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A Commentary


This significantly revised and updated second edition addresses the rapid development of EU copyright law in relation to the advancement of new technologies, the need for a borderless digital market and the considerable number of EU legal instruments enacted as a result. Taking a comparative approach, the Commentary provides comprehensive coverage and in-depth commentary on each of the EU legal instruments and policies, both from an EU and an international perspective. Alongside full legislative analysis and article-by-article commentary, the Commentary illustrates the underlying basic principles of free movement and non-discrimination and provides insights into the influence of copyright on other areas of EU policy, including telecoms and bilateral trade agreements.
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Bernadetta Ubertazzi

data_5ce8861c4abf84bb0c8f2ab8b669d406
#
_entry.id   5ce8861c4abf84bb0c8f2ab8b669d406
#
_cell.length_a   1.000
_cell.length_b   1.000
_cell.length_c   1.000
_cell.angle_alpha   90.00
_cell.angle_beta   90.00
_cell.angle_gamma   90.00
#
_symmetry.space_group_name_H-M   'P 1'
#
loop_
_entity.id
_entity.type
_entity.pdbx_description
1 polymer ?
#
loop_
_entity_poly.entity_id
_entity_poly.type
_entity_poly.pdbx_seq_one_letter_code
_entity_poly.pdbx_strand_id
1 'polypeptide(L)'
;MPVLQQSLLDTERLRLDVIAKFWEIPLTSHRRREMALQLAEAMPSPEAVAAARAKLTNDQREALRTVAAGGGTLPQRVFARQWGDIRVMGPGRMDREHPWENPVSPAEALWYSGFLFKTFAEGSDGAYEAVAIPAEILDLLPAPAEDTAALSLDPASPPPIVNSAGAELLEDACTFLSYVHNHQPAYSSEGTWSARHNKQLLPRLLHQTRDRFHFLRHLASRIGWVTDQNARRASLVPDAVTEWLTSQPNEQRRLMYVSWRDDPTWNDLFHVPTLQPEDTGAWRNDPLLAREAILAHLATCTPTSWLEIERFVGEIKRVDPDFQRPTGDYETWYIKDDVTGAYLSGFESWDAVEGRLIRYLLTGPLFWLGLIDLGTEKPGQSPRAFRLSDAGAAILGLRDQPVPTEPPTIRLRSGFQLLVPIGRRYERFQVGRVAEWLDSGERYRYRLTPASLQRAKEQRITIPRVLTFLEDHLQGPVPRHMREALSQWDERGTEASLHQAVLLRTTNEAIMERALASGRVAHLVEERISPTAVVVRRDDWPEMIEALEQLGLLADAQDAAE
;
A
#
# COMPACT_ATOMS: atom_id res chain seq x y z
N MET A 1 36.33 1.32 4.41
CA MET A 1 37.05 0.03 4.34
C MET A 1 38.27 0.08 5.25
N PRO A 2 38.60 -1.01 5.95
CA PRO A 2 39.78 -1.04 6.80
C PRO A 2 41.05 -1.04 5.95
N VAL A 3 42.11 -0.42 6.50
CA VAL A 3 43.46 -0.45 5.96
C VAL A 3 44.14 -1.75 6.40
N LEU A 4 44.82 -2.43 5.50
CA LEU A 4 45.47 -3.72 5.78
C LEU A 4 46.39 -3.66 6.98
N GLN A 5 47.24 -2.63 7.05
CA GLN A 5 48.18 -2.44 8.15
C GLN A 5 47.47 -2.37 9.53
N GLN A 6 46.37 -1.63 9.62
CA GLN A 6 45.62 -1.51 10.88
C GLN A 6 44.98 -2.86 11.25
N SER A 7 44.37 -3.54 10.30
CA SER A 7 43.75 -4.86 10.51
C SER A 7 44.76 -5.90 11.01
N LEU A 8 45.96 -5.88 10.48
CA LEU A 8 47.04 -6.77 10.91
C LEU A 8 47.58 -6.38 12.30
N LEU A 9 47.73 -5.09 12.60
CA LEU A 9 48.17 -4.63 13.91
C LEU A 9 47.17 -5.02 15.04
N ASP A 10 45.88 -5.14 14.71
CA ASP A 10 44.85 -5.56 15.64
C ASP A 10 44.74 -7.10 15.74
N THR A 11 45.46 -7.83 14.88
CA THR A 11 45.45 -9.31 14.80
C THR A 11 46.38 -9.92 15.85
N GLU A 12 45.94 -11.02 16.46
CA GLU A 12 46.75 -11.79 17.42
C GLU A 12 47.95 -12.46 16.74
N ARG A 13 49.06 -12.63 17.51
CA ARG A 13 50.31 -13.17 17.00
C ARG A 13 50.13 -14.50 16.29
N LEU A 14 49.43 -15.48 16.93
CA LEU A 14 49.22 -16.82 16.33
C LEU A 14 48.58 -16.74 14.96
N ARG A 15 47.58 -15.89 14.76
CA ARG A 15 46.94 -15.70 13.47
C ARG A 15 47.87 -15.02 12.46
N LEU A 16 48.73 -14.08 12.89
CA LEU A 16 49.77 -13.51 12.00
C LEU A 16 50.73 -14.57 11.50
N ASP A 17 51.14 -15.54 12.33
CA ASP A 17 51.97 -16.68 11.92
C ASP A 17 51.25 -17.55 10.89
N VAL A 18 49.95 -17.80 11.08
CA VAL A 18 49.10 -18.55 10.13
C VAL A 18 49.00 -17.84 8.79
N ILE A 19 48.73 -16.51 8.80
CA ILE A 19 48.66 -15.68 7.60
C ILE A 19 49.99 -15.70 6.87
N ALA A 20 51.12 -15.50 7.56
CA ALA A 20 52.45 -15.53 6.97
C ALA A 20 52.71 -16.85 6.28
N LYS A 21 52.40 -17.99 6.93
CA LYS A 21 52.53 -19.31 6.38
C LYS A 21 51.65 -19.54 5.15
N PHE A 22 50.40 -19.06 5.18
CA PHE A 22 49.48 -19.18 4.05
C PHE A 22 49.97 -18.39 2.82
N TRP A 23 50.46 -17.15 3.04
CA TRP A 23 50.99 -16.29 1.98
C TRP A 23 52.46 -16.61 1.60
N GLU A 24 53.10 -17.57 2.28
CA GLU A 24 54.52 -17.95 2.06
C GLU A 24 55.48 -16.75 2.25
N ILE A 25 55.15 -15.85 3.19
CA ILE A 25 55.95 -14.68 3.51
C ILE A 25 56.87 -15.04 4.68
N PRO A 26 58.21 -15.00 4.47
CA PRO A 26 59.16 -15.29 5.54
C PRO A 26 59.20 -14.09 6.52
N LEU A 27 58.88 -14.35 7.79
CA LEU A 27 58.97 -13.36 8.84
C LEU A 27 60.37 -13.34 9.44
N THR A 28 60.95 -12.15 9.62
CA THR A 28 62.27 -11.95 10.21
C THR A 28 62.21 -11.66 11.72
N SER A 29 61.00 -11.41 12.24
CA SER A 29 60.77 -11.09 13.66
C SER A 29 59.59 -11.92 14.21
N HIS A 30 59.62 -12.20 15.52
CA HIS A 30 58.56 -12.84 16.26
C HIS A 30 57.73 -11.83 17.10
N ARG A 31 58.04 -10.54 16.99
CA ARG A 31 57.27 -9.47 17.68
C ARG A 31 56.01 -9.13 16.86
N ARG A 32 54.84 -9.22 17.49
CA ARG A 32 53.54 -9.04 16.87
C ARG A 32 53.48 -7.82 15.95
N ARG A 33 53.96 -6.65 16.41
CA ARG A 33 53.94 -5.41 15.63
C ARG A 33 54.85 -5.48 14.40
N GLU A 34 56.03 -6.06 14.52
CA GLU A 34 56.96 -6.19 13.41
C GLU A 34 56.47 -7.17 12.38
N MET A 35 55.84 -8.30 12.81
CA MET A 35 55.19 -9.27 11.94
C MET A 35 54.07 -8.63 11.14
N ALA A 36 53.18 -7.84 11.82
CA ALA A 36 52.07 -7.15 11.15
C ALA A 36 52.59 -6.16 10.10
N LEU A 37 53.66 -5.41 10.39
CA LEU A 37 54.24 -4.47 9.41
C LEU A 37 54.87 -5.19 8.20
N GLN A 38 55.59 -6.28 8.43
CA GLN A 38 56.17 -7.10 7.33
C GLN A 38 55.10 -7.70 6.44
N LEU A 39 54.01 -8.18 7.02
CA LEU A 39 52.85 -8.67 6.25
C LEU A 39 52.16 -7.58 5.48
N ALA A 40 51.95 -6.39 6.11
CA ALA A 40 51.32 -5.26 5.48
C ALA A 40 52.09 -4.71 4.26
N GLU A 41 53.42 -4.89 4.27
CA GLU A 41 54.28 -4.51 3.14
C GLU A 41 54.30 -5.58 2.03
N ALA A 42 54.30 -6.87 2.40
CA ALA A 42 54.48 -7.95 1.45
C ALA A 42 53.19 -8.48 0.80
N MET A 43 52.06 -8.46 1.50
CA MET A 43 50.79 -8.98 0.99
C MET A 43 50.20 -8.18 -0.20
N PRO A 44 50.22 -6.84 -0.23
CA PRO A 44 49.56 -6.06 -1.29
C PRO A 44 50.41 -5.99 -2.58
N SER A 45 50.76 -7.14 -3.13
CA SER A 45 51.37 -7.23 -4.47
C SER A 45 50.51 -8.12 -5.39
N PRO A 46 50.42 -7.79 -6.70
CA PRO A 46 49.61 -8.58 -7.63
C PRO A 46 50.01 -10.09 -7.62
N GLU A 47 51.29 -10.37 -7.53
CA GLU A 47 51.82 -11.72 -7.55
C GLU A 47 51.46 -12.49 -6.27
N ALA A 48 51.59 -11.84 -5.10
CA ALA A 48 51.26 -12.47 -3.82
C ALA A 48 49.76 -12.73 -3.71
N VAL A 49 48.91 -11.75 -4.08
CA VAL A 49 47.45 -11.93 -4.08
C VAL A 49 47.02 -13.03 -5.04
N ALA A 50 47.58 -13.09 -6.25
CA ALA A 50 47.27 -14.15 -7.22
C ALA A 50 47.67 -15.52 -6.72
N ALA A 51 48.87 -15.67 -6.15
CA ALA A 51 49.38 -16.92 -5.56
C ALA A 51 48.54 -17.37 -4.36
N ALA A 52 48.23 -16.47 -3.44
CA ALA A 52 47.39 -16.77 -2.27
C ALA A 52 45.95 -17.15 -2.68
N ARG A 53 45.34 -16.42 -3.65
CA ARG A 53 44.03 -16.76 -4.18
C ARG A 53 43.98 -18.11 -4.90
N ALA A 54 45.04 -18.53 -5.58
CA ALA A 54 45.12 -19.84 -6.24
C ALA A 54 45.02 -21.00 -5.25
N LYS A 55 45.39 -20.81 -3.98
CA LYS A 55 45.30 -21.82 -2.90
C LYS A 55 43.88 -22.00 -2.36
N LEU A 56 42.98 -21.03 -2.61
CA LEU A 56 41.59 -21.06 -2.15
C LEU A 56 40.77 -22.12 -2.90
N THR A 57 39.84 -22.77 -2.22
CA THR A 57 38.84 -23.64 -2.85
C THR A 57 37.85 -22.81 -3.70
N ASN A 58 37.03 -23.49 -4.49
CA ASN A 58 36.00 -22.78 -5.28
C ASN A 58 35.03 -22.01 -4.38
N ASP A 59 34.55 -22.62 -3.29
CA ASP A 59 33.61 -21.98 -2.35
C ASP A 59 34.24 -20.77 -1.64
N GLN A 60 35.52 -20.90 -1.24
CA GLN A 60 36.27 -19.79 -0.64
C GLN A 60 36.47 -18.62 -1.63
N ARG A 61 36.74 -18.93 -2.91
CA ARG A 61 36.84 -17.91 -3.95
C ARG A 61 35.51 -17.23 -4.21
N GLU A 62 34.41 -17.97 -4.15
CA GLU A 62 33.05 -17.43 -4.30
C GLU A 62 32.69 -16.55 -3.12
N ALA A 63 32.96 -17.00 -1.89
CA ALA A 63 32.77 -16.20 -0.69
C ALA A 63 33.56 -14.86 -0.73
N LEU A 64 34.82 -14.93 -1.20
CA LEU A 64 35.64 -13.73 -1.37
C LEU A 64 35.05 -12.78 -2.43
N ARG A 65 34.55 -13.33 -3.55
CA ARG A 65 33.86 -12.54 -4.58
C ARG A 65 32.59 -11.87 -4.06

Intellectual property rights (hereinafter: IPRs) attribute to their owners, inter alia, the exclusive right to control the number of exemplars incorporating the IPR protected works that are placed on a market, i.e., to control their distribution. Under a principle common to continental and common law countries, the IPR owner loses his right to control the resale of said exemplars once they are placed on the relevant market either by himself or with his consent. This principle is called the ‘exhaustion of intellectual property rights’ and is ‘nothing more than a figurative expression to describe the idea that once genuine goods have been marketed [by the IPR owner or with his consent] subsequent distribution should not be impeded by [IPR] action’. The exhaustion of IPRs can be of a national, regional or international/global nature. When country A follows a national exhaustion regime the IPR owner does not lose his/her (hereinafter: his) right to resell and to oppose the importation of the IPR-protected products in country A, even if these products were already sold by him/her (hereinafter: him) or with his consent in country B. A national exhaustion system is followed for instance in the United States of America (USA). In contrast, when country A follows an international exhaustion system, the sale of IPR protected goods by or with the IPR owner’s consent in any part of the world results in the exhaustion of his right to control any reselling of the same goods in country A.

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